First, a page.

Yes, and also ICE since forever. Also high current ignition switches. Also cruise control defeat switches. Etc. etc.
Latest ICE Do Not Park Indoors:
My expectation as I said in the comments to the previous story on this issue, is I wouldn’t be surprised if this is a latent defect that is already in the field and fortunately the vehicle in transit had a far below average MTBF; as bad as the incident it, it’s a very lucky stroke for Ford that it didn’t happen much further downstream.
What Ford has to do now with all haste is get a root cause and then make clear statements publicly. Of course s recall is a clear statement required by law.
But in any case, they should explain to customers what happened and how they have corrected the and do this even if they don’t need to recall.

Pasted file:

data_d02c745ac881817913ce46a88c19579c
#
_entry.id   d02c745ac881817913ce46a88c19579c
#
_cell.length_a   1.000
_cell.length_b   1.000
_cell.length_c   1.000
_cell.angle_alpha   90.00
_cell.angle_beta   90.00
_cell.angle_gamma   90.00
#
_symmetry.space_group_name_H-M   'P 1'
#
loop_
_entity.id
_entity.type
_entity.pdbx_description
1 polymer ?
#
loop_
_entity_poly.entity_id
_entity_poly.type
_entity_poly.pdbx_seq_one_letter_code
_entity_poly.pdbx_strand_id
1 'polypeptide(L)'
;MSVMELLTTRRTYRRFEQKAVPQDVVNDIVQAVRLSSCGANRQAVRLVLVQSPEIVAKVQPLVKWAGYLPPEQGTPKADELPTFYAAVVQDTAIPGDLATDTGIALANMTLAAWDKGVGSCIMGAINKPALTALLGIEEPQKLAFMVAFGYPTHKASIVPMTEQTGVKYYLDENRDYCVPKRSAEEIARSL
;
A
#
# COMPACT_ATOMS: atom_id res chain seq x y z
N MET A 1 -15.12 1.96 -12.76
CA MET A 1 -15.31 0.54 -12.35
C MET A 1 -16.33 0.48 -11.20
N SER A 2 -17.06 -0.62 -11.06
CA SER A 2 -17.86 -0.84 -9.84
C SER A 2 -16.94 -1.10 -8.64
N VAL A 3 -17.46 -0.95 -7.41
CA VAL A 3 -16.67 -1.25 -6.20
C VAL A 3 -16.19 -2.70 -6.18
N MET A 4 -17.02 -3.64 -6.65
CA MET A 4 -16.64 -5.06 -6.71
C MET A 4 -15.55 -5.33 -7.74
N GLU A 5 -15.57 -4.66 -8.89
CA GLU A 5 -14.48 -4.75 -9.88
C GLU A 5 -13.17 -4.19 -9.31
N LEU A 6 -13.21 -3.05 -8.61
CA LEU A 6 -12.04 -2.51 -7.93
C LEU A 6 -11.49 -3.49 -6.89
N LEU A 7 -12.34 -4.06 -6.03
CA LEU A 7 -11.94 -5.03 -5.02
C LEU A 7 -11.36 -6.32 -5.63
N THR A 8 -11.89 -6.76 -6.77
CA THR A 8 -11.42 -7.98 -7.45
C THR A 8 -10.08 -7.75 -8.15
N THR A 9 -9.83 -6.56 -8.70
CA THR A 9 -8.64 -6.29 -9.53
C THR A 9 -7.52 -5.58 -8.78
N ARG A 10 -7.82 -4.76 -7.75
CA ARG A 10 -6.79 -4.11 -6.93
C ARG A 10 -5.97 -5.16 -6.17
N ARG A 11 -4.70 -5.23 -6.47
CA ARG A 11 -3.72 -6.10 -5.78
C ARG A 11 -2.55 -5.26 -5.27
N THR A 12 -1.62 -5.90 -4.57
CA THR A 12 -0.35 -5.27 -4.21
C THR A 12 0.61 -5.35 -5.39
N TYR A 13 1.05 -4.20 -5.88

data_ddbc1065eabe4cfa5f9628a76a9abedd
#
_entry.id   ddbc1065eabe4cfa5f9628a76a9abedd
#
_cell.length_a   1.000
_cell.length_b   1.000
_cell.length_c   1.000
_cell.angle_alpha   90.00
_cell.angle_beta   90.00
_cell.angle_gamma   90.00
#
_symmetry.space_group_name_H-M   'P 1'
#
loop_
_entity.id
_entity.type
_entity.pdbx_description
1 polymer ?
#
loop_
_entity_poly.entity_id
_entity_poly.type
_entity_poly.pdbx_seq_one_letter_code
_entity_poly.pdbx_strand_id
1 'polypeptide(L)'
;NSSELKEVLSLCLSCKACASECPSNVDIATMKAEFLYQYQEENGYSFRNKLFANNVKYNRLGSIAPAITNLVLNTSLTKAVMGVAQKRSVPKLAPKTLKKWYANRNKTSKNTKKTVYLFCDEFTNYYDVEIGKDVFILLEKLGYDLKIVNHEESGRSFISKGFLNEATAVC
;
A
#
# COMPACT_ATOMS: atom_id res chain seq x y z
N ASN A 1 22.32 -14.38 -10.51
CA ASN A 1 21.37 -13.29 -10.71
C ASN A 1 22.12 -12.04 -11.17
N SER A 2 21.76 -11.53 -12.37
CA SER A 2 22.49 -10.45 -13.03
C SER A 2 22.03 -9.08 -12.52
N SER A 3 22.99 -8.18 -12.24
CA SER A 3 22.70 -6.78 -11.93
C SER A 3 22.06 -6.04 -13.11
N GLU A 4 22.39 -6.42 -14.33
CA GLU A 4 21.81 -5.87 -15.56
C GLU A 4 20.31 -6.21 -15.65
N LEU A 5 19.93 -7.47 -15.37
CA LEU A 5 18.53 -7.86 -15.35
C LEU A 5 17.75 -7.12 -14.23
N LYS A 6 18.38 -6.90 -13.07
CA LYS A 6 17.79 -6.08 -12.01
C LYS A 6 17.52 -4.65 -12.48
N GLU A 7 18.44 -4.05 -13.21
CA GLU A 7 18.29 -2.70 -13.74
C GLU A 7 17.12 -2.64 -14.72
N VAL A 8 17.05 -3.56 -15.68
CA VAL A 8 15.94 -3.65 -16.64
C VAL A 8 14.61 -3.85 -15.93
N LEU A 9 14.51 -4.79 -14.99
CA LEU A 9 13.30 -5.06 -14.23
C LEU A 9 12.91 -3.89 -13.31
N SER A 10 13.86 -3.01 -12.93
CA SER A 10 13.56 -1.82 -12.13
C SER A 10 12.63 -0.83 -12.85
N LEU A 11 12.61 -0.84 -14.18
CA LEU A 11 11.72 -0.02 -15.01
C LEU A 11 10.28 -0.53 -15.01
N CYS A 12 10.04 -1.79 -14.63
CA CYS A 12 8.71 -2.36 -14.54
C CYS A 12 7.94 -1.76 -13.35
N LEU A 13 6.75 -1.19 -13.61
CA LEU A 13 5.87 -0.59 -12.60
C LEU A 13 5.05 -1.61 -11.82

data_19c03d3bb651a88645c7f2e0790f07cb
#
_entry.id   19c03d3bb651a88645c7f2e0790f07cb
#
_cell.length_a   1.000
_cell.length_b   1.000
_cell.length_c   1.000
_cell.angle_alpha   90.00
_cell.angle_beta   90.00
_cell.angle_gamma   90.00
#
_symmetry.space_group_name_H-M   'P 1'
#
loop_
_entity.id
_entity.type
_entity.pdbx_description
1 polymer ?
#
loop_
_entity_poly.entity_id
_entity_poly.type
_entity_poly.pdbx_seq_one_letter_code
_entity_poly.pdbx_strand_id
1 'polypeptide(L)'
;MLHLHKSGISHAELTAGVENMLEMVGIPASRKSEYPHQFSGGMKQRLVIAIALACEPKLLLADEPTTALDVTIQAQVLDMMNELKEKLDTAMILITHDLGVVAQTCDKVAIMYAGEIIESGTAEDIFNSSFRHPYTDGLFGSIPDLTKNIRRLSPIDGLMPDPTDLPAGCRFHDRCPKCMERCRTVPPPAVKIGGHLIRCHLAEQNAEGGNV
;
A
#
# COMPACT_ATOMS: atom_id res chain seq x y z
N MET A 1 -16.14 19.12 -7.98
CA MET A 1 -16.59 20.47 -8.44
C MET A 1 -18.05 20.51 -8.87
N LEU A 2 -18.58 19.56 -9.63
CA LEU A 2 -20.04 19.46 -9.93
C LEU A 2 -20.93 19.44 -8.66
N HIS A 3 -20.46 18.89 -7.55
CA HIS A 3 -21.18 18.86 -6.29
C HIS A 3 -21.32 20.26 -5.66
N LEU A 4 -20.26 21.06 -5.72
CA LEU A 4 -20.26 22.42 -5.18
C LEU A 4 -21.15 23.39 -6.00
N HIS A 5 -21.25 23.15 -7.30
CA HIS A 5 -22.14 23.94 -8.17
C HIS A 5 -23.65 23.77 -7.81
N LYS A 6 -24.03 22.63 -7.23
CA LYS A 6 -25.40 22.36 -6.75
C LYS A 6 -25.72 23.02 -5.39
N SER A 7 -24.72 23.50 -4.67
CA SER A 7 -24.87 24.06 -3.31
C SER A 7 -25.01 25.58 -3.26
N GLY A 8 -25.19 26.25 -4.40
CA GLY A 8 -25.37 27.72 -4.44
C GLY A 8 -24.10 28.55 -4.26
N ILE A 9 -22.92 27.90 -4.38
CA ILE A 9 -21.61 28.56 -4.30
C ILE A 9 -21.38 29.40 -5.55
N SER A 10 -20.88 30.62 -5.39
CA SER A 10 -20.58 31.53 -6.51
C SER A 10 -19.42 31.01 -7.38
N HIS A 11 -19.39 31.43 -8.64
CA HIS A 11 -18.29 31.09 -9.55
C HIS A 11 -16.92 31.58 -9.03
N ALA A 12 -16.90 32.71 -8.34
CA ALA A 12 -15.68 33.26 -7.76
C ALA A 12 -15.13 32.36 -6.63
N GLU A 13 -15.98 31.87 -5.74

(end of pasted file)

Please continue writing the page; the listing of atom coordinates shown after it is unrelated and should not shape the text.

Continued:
Everybody has problems in production, but the thing folks forgive is when they are clearly informed and quickly taken care of.
Watch Ford’s future when a Lightning owner fries like a BBQ when the batteries catch fire.
And of course that person, just immediately before this calamity, must have been rendered paralyzed by the sight of Greg battling the zombies.
Just dont be a guinea pig and a sucker. Wait at least 10 years to consider buying one. If we all wait prices will come down or they will give up on this nonsense. It only a control thing. They are not any greener and alot more money especially at battery replacement time. Plus a total inconvenience. Not ready for prime time. Dont be a sucker
Oh my grade DD Dumb as Dirt Dwayne slipping in with his K-street stupidity. Pouring in as much scripted content as he can. LoL at the wait 10 years sociopathy.